The most damaging piece of circumstantial evidence is a registered letter that Crawford received the day of the murder from one of the private detectives he’d hired, James Armitage, saying that he’d discovered that Justice Gregory was the driver who killed Joanna. But Crawford has no memory of ever hiring a PI called Armitage and, although he recalls receiving the letter, when he saw it it was just a blank sheet of paper. Cleverly, Milland indicates no doubt as to his memory in speech but we can see from his slight facial movements that he does have a trace of uncertainty. Could his breakdown have played havoc with his mental abilities, including his memory? Is it just possible that he did murder Justice Gregory?
Gillespie (Ewan Roberts) tries to talk sense into his client (Ray Milland).
The bulk of the movie is taken up with the courtroom drama, which ends in traditional manner with the unmasking of the murderer; the solution is of Agatha Christie-like twistiness, as is, in a sense, the movie as a whole — think of her play Witness for the Prosecution (1953), memorably filmed by Billy Wilder in 1957. Particularly after Crawford’s decision to defend himself, Justice Osborne (Aylmer)—of whom Lady Phyllis earlier said, “He could have been so brilliant if he hadn’t let his brains go to his head”—allows him to play fast and loose with standard court protocols. In fact, while the plot of the movie—and presumably of its source play—is of Paul Halter-like implausibility (surely there’d be some record of the payments to Armitage? would the cops go to court without having traced him? etc.), that’s as nothing to the implausibility of the proceedings in court. This aspect of the movie would seem merely risible were it not that we have Aylmer as the judge and Huntley as the prosecuting attorney, John Naylor. These two played similar roles in so many UK movies of the era that their mere presence seems to give the courtroom scenes some measure of much-needed credibility.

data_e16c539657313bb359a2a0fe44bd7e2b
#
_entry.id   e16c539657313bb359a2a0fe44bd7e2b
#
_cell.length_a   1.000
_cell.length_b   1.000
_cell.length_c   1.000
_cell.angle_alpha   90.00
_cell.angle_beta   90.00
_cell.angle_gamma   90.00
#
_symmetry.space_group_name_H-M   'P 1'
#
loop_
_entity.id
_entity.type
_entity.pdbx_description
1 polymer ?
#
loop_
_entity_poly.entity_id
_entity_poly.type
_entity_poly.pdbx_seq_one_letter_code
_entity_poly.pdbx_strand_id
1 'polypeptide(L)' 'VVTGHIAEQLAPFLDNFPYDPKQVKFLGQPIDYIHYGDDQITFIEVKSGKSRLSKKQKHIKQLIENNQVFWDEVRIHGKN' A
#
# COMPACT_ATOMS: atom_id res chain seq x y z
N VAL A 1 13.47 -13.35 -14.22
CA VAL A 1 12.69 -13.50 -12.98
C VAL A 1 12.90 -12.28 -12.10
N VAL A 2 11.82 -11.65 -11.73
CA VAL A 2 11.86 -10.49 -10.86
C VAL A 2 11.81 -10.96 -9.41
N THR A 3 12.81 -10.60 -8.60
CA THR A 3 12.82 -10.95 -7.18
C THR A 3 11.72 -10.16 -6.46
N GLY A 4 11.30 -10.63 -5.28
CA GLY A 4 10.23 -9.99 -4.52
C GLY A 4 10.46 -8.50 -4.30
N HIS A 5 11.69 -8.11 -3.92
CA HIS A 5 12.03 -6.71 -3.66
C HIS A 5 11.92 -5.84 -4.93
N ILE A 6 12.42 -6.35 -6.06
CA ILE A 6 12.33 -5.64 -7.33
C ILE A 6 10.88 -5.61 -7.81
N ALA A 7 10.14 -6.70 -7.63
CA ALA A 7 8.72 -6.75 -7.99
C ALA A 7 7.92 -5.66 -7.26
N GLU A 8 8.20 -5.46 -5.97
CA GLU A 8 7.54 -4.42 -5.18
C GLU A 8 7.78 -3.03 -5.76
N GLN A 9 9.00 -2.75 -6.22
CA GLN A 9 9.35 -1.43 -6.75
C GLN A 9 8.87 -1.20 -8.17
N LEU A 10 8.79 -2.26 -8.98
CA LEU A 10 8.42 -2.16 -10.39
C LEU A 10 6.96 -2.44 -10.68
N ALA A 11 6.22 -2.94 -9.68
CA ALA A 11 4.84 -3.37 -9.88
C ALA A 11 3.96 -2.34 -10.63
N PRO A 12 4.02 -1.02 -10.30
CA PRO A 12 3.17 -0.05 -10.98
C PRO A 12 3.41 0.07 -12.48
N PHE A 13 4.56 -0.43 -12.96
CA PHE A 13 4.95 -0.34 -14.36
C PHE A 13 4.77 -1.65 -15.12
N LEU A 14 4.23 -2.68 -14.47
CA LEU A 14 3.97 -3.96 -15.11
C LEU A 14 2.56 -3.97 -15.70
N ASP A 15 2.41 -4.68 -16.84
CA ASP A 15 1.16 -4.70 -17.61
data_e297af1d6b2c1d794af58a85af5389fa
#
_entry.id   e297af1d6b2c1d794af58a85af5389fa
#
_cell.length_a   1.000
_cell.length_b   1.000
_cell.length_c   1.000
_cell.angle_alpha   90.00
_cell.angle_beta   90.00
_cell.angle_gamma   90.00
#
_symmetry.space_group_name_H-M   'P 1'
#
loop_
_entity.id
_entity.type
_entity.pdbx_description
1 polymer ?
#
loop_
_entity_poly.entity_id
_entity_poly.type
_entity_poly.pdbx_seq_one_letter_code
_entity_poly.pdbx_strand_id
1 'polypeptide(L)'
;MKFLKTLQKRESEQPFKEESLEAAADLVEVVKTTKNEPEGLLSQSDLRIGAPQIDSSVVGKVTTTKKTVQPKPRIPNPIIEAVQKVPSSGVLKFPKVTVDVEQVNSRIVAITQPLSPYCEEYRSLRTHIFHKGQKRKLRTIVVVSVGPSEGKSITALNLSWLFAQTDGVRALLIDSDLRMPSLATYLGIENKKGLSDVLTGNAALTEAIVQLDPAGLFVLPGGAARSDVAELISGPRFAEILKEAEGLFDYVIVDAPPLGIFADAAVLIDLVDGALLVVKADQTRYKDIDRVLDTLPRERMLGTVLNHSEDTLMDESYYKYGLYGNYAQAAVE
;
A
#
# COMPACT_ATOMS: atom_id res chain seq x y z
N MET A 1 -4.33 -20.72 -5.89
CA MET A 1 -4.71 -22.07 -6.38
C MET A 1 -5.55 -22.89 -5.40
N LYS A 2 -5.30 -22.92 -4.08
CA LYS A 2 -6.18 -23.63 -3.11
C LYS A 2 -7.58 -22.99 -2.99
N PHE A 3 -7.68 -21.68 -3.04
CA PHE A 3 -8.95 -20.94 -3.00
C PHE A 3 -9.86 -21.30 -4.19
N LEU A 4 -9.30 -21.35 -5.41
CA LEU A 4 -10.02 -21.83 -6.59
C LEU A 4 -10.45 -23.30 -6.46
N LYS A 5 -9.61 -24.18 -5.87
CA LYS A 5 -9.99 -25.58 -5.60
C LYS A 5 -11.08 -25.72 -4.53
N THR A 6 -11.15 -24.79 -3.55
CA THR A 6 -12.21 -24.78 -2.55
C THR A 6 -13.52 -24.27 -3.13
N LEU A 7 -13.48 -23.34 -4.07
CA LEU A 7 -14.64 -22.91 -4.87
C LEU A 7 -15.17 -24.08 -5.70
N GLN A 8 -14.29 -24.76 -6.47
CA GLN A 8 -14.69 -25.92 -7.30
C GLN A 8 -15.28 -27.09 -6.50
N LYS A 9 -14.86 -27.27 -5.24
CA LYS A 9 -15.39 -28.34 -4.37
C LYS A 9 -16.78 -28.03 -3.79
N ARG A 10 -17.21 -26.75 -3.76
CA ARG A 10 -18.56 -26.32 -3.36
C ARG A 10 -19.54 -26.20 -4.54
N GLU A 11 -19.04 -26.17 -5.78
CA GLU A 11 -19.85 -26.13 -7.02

Raymond Huntley as prosecutor John Naylor.
Felix Aylmer as Justice Osborne.
It’s customary when talking of movies whose origins were in a stage production to observe that the staginess persists into the screenplay: there are static scenes, too much declamation, etc. Roffey, basing the script for Hostile Witness on his own play, has largely avoided these traps; even though the scenes set in the courtroom are of necessity protracted, they don’t feel as if they are, because director Milland and cinematographer Gibbs avoid using the same shots over and over, and thereby create a sort of subliminal illusion that the location is constantly changing—we’re never allowed to tire of a single viewpoint.
Crawford’s clerk, Charles Milburn (Norman Barrs), delivers some vital evidence from the witness box.
And yet there is some staginess about the movie. Milland starred in the play’s 1966 Broadway production, dir Reginald Denham, and he seems to remember his stage role a little too well. As opposed to displaying his usual screen urbanity, he speaks many of his lines with just a little too much emphasis, a little too much clarity. Some of the other cast members—notably Syms and Roberts—seem to catch the bad habit from him. The result is that the movie has a certain shrillness that can become wearing after a while.
This was the fifth and by some years the last of the movies Milland directed. (He also did some TV direction.) At its end we’re left with one very pertinent question: Just who did run over Joanna?